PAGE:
Wisely Eschewing Specifics, Romney Banks on the Tendency to Try Something New

Friday, August 31, 2012

If the goal of Mitt Romney’s speech last night in Tampa was to humanize the former Massachusetts governor in the eyes of the undecided, it succeeded.

He radiated plain, old-fashioned Midwestern goodness when describing his upbringing and family.

“My mom and dad gave their kids the greatest gift of all, the gift of unconditional love,” Romney said.  “They cared deeply about who we would be and much less about what we would do.  Unconditional love is a gift that Ann and I have tried to pass on to our sons and now to our grandchildren.  All the laws and legislation in the world will never heal the world like the loving hearts and arms of loving mothers and fathers.”

When trying to be funny, he actually was.

In the early days of Bain Capital, Romney said, “I thought about asking my church’s pension fund to invest, but I didn’t.  I figured it was bad enough that I might lose my investor’s money, but I didn’t want to go to hell, too.”

When reviewing his record at Bain, he was the soul of humility.

“…we weren’t always successful at Bain, but no one ever is in the real world of business,” Romney said.  “That’s what the president does not seem to understand.  Business and growing jobs is about taking risk, sometimes failing, sometimes succeeding, but always striving.  It’s about dreams.  Usually it doesn’t work out exactly as you might have imagined.”

And when criticizing Obama, he was measured and restrained, reminding one of a kindly but clear-eyed boss chiding a talented underling who has blown a big assignment.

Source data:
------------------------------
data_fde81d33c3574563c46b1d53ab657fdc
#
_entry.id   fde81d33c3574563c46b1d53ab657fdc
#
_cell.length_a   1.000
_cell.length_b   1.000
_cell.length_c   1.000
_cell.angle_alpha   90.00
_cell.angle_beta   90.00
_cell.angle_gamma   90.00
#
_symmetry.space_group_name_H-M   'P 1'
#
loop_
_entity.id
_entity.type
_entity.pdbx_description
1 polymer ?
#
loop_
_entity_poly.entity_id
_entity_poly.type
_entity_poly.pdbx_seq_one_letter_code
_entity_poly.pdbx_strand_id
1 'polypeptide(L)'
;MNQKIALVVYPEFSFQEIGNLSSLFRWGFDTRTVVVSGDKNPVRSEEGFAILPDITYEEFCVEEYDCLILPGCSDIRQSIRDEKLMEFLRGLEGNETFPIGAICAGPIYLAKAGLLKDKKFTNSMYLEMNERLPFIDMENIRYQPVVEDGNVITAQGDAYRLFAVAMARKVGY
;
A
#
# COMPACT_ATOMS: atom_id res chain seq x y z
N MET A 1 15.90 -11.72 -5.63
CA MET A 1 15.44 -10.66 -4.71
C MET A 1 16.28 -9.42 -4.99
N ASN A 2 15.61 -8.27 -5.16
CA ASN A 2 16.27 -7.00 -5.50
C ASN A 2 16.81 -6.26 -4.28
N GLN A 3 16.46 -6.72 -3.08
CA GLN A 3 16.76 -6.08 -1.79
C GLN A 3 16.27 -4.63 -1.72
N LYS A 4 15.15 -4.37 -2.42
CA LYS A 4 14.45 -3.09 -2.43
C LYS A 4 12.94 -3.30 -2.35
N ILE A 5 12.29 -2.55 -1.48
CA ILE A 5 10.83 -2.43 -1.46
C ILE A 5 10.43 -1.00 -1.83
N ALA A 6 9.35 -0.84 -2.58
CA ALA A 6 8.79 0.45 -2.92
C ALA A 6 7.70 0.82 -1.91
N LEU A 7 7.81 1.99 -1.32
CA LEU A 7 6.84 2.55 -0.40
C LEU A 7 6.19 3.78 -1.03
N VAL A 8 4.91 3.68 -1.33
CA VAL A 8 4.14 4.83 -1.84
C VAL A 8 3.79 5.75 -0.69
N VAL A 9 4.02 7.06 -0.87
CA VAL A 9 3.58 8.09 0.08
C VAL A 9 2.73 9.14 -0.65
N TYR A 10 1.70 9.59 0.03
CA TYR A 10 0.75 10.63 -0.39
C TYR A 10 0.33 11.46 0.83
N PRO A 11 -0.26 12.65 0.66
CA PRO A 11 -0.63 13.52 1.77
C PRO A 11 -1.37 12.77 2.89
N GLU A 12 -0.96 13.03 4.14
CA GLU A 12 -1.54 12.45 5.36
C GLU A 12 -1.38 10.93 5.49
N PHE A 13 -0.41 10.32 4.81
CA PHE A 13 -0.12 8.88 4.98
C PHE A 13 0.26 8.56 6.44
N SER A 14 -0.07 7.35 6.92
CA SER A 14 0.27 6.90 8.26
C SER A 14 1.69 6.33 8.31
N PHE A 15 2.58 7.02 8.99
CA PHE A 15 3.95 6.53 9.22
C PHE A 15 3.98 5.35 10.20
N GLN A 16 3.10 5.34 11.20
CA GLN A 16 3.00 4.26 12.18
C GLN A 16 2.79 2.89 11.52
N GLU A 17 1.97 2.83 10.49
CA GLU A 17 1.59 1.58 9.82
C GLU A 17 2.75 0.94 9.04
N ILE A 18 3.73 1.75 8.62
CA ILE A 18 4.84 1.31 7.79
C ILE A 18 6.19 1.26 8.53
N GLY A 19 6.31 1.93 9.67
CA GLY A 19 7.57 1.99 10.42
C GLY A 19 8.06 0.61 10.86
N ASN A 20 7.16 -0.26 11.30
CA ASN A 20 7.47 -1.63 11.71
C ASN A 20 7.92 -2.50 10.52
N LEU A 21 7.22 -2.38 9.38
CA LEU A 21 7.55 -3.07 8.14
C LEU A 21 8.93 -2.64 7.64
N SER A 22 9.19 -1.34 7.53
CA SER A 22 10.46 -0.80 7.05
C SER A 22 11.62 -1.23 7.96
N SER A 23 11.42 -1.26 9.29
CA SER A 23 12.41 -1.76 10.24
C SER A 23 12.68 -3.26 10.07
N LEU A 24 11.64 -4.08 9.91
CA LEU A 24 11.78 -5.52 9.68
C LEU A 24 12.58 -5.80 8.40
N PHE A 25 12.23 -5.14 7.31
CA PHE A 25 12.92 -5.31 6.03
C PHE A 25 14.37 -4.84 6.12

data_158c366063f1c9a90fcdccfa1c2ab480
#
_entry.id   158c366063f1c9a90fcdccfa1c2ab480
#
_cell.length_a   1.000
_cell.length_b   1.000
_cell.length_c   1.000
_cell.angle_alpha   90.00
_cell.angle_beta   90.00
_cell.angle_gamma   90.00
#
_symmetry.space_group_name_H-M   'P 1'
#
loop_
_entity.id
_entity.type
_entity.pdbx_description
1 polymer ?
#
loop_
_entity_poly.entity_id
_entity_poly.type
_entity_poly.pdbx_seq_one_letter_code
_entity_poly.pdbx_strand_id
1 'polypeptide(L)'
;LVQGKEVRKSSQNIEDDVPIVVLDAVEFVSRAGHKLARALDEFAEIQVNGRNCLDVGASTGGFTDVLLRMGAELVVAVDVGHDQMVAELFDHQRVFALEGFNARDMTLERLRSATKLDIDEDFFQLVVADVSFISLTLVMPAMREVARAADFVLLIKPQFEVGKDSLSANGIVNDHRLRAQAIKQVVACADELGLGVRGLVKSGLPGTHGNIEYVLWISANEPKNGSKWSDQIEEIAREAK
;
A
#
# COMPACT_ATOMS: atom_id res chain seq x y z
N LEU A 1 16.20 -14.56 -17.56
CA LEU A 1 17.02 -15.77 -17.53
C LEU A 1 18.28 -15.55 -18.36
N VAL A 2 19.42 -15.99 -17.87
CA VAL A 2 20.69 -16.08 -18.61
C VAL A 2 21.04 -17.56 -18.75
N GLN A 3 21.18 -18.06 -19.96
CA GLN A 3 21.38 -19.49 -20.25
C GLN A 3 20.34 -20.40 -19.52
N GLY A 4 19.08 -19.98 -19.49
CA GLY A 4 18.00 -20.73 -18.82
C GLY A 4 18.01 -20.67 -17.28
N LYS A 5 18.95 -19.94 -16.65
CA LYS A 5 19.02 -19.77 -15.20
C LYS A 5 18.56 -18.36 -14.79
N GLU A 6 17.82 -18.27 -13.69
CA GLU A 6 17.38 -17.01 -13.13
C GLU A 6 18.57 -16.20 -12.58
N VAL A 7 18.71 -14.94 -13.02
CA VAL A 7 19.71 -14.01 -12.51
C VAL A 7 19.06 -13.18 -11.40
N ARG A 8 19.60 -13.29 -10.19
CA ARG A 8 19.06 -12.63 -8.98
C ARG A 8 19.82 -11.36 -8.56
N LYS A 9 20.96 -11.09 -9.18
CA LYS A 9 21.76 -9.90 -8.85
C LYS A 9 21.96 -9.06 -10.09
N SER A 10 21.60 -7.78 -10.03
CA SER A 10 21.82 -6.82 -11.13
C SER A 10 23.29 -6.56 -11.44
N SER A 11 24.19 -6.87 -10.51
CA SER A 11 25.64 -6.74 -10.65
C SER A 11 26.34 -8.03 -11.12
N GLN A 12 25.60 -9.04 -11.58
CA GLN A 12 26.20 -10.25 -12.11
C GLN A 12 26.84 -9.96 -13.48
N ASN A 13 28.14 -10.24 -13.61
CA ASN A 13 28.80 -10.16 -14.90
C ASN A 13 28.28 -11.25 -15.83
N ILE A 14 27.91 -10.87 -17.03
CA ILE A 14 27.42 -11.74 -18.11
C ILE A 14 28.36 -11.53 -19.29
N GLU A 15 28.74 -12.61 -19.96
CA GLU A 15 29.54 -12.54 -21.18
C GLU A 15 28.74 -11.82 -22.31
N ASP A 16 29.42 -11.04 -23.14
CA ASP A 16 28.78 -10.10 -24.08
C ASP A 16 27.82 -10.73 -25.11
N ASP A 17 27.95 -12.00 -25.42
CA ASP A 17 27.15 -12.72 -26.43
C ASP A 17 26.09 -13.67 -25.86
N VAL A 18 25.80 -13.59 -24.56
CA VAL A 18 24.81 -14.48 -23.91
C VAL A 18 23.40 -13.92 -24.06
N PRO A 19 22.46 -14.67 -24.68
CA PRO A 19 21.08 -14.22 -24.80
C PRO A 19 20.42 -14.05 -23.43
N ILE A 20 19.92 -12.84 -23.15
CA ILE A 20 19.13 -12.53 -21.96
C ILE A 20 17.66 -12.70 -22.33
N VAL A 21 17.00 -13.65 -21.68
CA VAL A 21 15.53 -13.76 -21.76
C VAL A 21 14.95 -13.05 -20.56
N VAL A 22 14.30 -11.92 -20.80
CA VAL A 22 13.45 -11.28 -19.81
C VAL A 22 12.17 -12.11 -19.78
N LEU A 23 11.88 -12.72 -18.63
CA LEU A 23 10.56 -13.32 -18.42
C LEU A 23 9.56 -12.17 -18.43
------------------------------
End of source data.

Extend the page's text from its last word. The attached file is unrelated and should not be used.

“I wish President Obama had succeeded,” Romney said, “because I want America to succeed.  But his promises gave way to disappointment and division.  This isn’t something we have to accept.”

(There, there, President Obama, you can run along now.)

And if the goal of Romney’s speech was to avoid saying anything too specific about his blueprint for an American turnaround, it definitely succeeded.

See if you can connect the dots between Romney’s five-step economic plan and the 12 million new jobs he’s promising to create: 

Step 1.  Make North America energy-independent by 2020 “by taking inventory of our oil, our coal, our gas, our nuclear and renewables.”

Step 2.  Give Americans “the skills they need for the jobs of today and the careers of tomorrow.” 

Step 3.  Make trade work for America by forging new trade agreements…“and when nations cheat in trade, there will be unmistakable consequences.”

Step 4.  “Assure every entrepreneur and every job creator that their investments in America will not vanish, as have those in Greece.”  He added, “We will cut the deficit and put America on track to a balanced budget.”

Step 5.  Champion small businesses.  “That means reducing taxes on business, not raising them,” he explained.  “It means simplifying and modernizing the regulations that hurt small businesses the most.  And it means we must rein in the skyrocketing cost of health care by repealing and replacing Obamacare.”

A few bits of confetti were still dropping from the ceiling of the Tampa Bay Times Forum when Obama’s campaign manager was telling Matt Murphy of the Boston-based State House News Service that Romney had “offered many personal attacks and gauzy platitudes, but no tangible ideas to move the country forward.”